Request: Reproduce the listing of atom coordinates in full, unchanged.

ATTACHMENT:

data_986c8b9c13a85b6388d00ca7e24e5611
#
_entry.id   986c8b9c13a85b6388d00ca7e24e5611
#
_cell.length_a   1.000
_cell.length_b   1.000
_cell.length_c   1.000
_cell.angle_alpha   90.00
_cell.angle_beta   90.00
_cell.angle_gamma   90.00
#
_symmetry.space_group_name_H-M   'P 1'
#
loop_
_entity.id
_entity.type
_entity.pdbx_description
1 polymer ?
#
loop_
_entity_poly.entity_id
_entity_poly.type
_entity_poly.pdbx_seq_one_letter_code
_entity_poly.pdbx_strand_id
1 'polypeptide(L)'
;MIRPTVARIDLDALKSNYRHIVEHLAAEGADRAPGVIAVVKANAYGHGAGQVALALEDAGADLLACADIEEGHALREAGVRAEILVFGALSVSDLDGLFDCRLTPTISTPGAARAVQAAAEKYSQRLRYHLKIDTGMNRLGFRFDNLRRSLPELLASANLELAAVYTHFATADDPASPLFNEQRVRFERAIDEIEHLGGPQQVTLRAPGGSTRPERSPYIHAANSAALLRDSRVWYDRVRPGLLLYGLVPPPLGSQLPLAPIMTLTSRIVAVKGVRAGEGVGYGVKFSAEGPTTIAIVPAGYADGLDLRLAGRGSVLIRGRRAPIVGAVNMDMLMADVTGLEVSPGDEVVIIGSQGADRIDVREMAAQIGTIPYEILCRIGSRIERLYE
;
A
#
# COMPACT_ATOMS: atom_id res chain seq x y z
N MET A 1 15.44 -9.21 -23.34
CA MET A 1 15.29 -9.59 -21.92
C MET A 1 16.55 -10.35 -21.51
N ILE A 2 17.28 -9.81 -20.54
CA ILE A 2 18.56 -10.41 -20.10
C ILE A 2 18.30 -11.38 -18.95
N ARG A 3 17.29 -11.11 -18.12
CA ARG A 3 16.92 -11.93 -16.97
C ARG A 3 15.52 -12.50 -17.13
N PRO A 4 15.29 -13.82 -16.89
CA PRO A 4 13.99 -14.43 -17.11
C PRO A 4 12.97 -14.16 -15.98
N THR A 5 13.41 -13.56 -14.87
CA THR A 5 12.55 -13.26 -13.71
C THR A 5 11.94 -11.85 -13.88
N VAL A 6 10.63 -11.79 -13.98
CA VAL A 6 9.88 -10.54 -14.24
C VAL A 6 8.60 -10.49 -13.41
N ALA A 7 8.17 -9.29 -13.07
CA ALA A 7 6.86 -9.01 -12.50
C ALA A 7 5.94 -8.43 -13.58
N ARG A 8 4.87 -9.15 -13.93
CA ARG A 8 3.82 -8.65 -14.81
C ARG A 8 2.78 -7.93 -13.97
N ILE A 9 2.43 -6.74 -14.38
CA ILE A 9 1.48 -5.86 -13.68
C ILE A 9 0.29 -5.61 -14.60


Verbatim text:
data_986c8b9c13a85b6388d00ca7e24e5611
#
_entry.id   986c8b9c13a85b6388d00ca7e24e5611
#
_cell.length_a   1.000
_cell.length_b   1.000
_cell.length_c   1.000
_cell.angle_alpha   90.00
_cell.angle_beta   90.00
_cell.angle_gamma   90.00
#
_symmetry.space_group_name_H-M   'P 1'
#
loop_
_entity.id
_entity.type
_entity.pdbx_description
1 polymer ?
#
loop_
_entity_poly.entity_id
_entity_poly.type
_entity_poly.pdbx_seq_one_letter_code
_entity_poly.pdbx_strand_id
1 'polypeptide(L)'
;MIRPTVARIDLDALKSNYRHIVEHLAAEGADRAPGVIAVVKANAYGHGAGQVALALEDAGADLLACADIEEGHALREAGVRAEILVFGALSVSDLDGLFDCRLTPTISTPGAARAVQAAAEKYSQRLRYHLKIDTGMNRLGFRFDNLRRSLPELLASANLELAAVYTHFATADDPASPLFNEQRVRFERAIDEIEHLGGPQQVTLRAPGGSTRPERSPYIHAANSAALLRDSRVWYDRVRPGLLLYGLVPPPLGSQLPLAPIMTLTSRIVAVKGVRAGEGVGYGVKFSAEGPTTIAIVPAGYADGLDLRLAGRGSVLIRGRRAPIVGAVNMDMLMADVTGLEVSPGDEVVIIGSQGADRIDVREMAAQIGTIPYEILCRIGSRIERLYE
;
A
#
# COMPACT_ATOMS: atom_id res chain seq x y z
N MET A 1 15.44 -9.21 -23.34
CA MET A 1 15.29 -9.59 -21.92
C MET A 1 16.55 -10.35 -21.51
N ILE A 2 17.28 -9.81 -20.54
CA ILE A 2 18.56 -10.41 -20.10
C ILE A 2 18.30 -11.38 -18.95
N ARG A 3 17.29 -11.11 -18.12
CA ARG A 3 16.92 -11.93 -16.97
C ARG A 3 15.52 -12.50 -17.13
N PRO A 4 15.29 -13.82 -16.89
CA PRO A 4 13.99 -14.43 -17.11
C PRO A 4 12.97 -14.16 -15.98
N THR A 5 13.41 -13.56 -14.87
CA THR A 5 12.55 -13.26 -13.71
C THR A 5 11.94 -11.85 -13.88
N VAL A 6 10.63 -11.79 -13.98
CA VAL A 6 9.88 -10.54 -14.24
C VAL A 6 8.60 -10.49 -13.41
N ALA A 7 8.17 -9.29 -13.07
CA ALA A 7 6.86 -9.01 -12.50
C ALA A 7 5.94 -8.43 -13.58
N ARG A 8 4.87 -9.15 -13.93
CA ARG A 8 3.82 -8.65 -14.81
C ARG A 8 2.78 -7.93 -13.97
N ILE A 9 2.43 -6.74 -14.38
CA ILE A 9 1.48 -5.86 -13.68
C ILE A 9 0.29 -5.61 -14.60